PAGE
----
3 stars ET CETERA were a German band led by keyboardist Wolfgang Dauner. An excellent lineup here on this their debut with Braceful on drums, Weber on bass and cello, Schwab on guitar and ethnic instruments and another percussionist. They released one more studio album called "Knirsch" which is an incredible album and more in the Jazz/ Fusion realm. "Knirsch" has quite a bit different lineup than the debut but it's no less impressive. The debut here is more Krautrock, experimental and ethnic sounding as in Indian/ Arabian. For my tastes "Knirsch" blows this one away.

"Thursday Morning Sunrise" starts us off in the right direction with plenty of distortion and fuzz as percussion joins in. Experimental sounding cello and synths follow and there's no melody here. A beat with bass creates a rhythm before 4 1/2 minutes then it calms right down by 6 minutes. An ethnic instrument joins in as well then that nasty fuzz returns to end it. "Lady Blue" is another experimental track that opens with piano melodies briefly as spoken words take over with picked guitar. Some female backing vocals come and go along with horns. Not a fan.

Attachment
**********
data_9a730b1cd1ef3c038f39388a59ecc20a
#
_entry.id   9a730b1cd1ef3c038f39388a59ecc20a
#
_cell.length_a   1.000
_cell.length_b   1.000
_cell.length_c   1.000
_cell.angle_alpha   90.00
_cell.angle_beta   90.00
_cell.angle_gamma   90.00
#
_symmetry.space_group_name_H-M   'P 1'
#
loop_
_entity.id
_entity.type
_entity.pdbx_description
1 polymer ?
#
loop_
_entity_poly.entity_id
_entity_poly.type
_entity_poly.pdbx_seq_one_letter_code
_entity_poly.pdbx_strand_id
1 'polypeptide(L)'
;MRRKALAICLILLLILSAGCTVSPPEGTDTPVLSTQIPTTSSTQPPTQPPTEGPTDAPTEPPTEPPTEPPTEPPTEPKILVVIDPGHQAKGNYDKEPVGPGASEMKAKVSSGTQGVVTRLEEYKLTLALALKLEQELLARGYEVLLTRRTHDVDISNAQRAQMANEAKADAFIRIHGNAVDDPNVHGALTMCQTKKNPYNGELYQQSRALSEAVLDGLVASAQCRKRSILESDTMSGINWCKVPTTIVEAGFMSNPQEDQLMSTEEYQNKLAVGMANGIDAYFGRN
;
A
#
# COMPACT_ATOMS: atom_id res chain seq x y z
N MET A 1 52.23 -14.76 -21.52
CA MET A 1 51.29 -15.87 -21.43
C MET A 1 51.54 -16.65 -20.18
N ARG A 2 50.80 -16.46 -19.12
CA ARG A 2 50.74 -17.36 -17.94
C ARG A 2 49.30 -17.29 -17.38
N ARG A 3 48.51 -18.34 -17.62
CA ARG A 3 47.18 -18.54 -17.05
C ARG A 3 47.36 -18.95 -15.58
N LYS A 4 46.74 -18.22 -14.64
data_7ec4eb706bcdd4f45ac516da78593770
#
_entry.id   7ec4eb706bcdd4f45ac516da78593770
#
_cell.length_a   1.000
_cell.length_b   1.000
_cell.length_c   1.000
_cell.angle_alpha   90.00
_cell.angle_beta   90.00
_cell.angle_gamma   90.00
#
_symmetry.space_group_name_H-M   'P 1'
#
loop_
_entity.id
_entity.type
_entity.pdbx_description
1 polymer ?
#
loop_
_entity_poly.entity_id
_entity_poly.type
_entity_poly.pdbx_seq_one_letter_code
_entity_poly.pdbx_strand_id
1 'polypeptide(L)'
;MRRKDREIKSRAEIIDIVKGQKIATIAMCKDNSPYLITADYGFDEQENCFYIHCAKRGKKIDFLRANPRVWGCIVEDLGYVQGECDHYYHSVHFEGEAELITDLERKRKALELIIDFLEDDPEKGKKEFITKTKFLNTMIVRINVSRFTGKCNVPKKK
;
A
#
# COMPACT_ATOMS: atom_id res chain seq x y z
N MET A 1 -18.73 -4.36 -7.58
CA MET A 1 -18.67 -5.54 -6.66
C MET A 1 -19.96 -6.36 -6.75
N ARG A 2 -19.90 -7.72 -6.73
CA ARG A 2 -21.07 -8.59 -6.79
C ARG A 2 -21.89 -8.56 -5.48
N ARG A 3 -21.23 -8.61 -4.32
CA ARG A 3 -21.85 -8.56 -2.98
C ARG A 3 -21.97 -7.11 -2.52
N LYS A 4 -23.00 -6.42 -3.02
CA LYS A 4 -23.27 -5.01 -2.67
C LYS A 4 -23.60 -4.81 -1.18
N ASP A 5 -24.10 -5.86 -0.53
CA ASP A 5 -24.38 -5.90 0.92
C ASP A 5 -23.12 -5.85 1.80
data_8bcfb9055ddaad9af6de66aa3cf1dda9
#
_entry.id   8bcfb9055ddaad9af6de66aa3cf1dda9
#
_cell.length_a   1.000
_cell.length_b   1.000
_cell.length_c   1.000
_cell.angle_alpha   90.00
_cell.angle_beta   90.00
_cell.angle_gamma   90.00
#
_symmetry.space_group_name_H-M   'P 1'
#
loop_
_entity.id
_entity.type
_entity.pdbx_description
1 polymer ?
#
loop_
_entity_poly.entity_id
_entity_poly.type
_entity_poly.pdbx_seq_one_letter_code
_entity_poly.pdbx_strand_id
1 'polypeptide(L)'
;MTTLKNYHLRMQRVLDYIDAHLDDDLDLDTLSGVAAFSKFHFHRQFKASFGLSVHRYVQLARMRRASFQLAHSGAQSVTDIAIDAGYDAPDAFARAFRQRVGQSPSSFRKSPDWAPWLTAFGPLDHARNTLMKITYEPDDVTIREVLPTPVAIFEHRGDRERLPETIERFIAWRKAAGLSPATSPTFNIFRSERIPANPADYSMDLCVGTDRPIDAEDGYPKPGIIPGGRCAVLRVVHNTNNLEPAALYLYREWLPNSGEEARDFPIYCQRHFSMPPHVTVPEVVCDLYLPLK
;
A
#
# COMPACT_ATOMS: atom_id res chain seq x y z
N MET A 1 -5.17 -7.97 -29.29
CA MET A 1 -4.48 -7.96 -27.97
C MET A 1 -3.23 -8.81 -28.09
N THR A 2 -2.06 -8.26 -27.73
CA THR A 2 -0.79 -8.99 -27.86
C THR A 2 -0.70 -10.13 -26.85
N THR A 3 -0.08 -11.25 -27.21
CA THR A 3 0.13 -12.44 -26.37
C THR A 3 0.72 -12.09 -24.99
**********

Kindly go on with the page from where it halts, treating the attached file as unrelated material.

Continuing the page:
"Mellodrama No.2 A" opens with strummed guitar, drums, bass and spacey sounds. There is a melody this time and the focus is on the strummed guitar after 3 minutes. "Raga" is the longest track at over 16 minutes. This one is ethnic all the way as it trips along. The drums are more aggressive around 8 minutes then it settles right down a minute later. Eventually percussion sounds lead the way. It starts to build again after 13 minutes then avant keys take over a minute later. Another calm after 15 minutes to the end. "Milkstreets" is the experimental closer.